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Richard E. Parker

From Wikipedia, the free encyclopedia

Richard Elliott Parker
Reparker.jpg
Justice of the Virginia Supreme Court
In office
February 9, 1837 – September 10, 1840
United States Senator
from Virginia
In office
December 12, 1836 – March 13, 1837
Preceded byBenjamin W. Leigh
Succeeded byWilliam H. Roane
Member of the Virginia House of Delegates representing Westmoreland County
In office
December 7, 1807 – December 4, 1808
Serving with Stephen Bailey
Preceded byBaldwin M. Lee
Succeeded byPeter P. Cox
Personal details
Born(1783-12-27)December 27, 1783
Westmoreland County, Virginia
DiedSeptember 10, 1840(1840-09-10) (aged 56)
Bluemont, Virginia
Political partyDemocratic
Spouse(s)Elizabeth Foushee Parker
Military service
AllegianceUnited States of America
RankLieutenant colonel
Unit35th Virginia Regiment]]
Battles/warsWar of 1812

Richard Elliott Parker (December 27, 1783 – September 10, 1840) was a lawyer, soldier, judge and politician in Virginia. Parker served in the Virginia House of Delegates and the United States Senate, before later serving on the Virginia Supreme Court of Appeals.[1]

Early and family life

Parker was born at ‘Rock Spring,’ Westmoreland County, Virginia, son of Captain William Harwar Parker and Mary (Sturman) Parker, and grandson of Judge Richard Parker and Elizabeth (Beale) Parker. He studied law under his grandfather Parker at ‘Lawfield,’ his grandfather's residence in Westmoreland County.

Career

After being admitted to the bar, he practiced in Westmoreland, his native county, which he twice represented in the Virginia House of Delegates, although when he was re-elected the vote contested, and the narrow loser would succeed to the seat in the next election.[2]

During the War of 1812, Parker served as Lieutenant colonel in the Thirty-fifth Virginia Regiment Militia. As such, he was in charge of the defense of the Northern Neck of Virginia from British incursions. On September 16, 1814, Parker was wounded during the British attack that resulted in the burning of Washington.[3]

After the war, Parker returned to private legal practice. The legislature elected him a judge of the general court on July 26, 1817. On December 12, 1836, Virginia legislators elected Judge Parker as the United States Senator from Virginia. A Jacksonian, he filled the vacancy caused by the resignation of Benjamin W. Leigh. Parker would resigned from the Senate on March 4, 1837, to accept a seat on the Virginia Supreme Court of Appeals (again elected by his former state legislative colleagues). He refused the cabinet office of United States Attorney General offered him by President Van Buren.[3]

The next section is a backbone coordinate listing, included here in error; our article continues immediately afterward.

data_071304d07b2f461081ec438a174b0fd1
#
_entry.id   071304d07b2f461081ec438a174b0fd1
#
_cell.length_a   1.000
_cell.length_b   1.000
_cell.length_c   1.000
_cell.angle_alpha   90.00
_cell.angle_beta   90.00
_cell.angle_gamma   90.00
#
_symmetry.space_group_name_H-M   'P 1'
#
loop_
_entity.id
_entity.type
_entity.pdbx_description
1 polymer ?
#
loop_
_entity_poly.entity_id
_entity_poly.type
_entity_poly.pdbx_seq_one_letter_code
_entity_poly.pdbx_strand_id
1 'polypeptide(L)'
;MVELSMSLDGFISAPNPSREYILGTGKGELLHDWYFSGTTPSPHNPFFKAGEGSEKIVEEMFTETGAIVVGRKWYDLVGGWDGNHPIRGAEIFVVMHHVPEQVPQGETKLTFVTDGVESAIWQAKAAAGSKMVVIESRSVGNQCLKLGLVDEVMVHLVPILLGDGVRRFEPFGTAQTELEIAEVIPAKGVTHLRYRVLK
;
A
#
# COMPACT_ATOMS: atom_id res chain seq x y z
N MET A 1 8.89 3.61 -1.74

Death and legacy

Parker died on his estate, ‘Soldier’s Retreat,’ near Snickersville (now Bluemont, Clarke County), Virginia, September 10, 1840. He was buried alongside his wife, Elizabeth Foushee Parker at Grace Episcopal Church in Berryville, Virginia in the county of Clarke.

References

  1. ^ "PARKER, Richard Elliott, (1783 - 1840)". Biographical Directory of the United States Congress. Retrieved 22 June 2014.
  2. ^ Cynthia Miller Leonard, The General Assembly of Virginia: 1619-1978 (Richmond: Virginia State Library 1978) pp. 249, 254
  3. ^ a b Encyclopedia of Virginia Biography; Volume 2 (Lyon Gardiner Tyler ed.). Lewis Historical Publishing Company. 1915. p. 65. ISBN 9781154336733. Retrieved 21 June 2014.
*Clarke County Historical Association, Berryville, Va. 
*Grace Episcopal Church Burial Records
*Find a Grave for Judge Richard E. Parker, Grace Episcopal Church, Berryville, Va.

External links

U.S. Senate
Preceded by
Benjamin W. Leigh
 U.S. Senator (Class 2) from Virginia
December 15, 1836 – February 13, 1837
Served alongside: William C. Rives
Succeeded by
William H. Roane
This page was last edited on 22 September 2019, at 13:46
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